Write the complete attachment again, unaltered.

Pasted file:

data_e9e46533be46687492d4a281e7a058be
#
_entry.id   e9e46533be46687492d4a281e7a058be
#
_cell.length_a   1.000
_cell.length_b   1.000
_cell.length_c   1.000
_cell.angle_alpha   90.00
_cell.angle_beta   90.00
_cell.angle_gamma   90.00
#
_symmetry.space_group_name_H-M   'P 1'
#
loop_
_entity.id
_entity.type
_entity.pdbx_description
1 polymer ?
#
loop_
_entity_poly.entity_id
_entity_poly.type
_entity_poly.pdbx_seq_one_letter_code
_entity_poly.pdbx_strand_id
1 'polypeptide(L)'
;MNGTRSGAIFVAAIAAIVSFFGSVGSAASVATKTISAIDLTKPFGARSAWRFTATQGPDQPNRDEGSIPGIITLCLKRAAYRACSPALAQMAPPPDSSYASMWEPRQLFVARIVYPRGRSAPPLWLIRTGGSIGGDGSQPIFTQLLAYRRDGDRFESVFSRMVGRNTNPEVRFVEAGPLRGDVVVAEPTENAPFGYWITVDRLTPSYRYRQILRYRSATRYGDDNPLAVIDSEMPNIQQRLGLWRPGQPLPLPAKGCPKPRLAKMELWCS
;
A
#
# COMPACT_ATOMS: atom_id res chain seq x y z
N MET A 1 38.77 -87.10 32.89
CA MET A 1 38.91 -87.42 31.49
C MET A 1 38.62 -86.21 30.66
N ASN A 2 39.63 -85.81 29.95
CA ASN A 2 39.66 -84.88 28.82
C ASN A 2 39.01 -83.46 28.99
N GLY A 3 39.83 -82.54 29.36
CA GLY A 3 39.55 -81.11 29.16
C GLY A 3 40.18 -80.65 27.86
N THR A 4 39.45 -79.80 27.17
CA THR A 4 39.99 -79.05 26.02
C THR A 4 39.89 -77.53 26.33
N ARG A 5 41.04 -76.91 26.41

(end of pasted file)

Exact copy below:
data_e9e46533be46687492d4a281e7a058be
#
_entry.id   e9e46533be46687492d4a281e7a058be
#
_cell.length_a   1.000
_cell.length_b   1.000
_cell.length_c   1.000
_cell.angle_alpha   90.00
_cell.angle_beta   90.00
_cell.angle_gamma   90.00
#
_symmetry.space_group_name_H-M   'P 1'
#
loop_
_entity.id
_entity.type
_entity.pdbx_description
1 polymer ?
#
loop_
_entity_poly.entity_id
_entity_poly.type
_entity_poly.pdbx_seq_one_letter_code
_entity_poly.pdbx_strand_id
1 'polypeptide(L)'
;MNGTRSGAIFVAAIAAIVSFFGSVGSAASVATKTISAIDLTKPFGARSAWRFTATQGPDQPNRDEGSIPGIITLCLKRAAYRACSPALAQMAPPPDSSYASMWEPRQLFVARIVYPRGRSAPPLWLIRTGGSIGGDGSQPIFTQLLAYRRDGDRFESVFSRMVGRNTNPEVRFVEAGPLRGDVVVAEPTENAPFGYWITVDRLTPSYRYRQILRYRSATRYGDDNPLAVIDSEMPNIQQRLGLWRPGQPLPLPAKGCPKPRLAKMELWCS
;
A
#
# COMPACT_ATOMS: atom_id res chain seq x y z
N MET A 1 38.77 -87.10 32.89
CA MET A 1 38.91 -87.42 31.49
C MET A 1 38.62 -86.21 30.66
N ASN A 2 39.63 -85.81 29.95
CA ASN A 2 39.66 -84.88 28.82
C ASN A 2 39.01 -83.46 28.99
N GLY A 3 39.83 -82.54 29.36
CA GLY A 3 39.55 -81.11 29.16
C GLY A 3 40.18 -80.65 27.86
N THR A 4 39.45 -79.80 27.17
CA THR A 4 39.99 -79.05 26.02
C THR A 4 39.89 -77.53 26.33
N ARG A 5 41.04 -76.91 26.41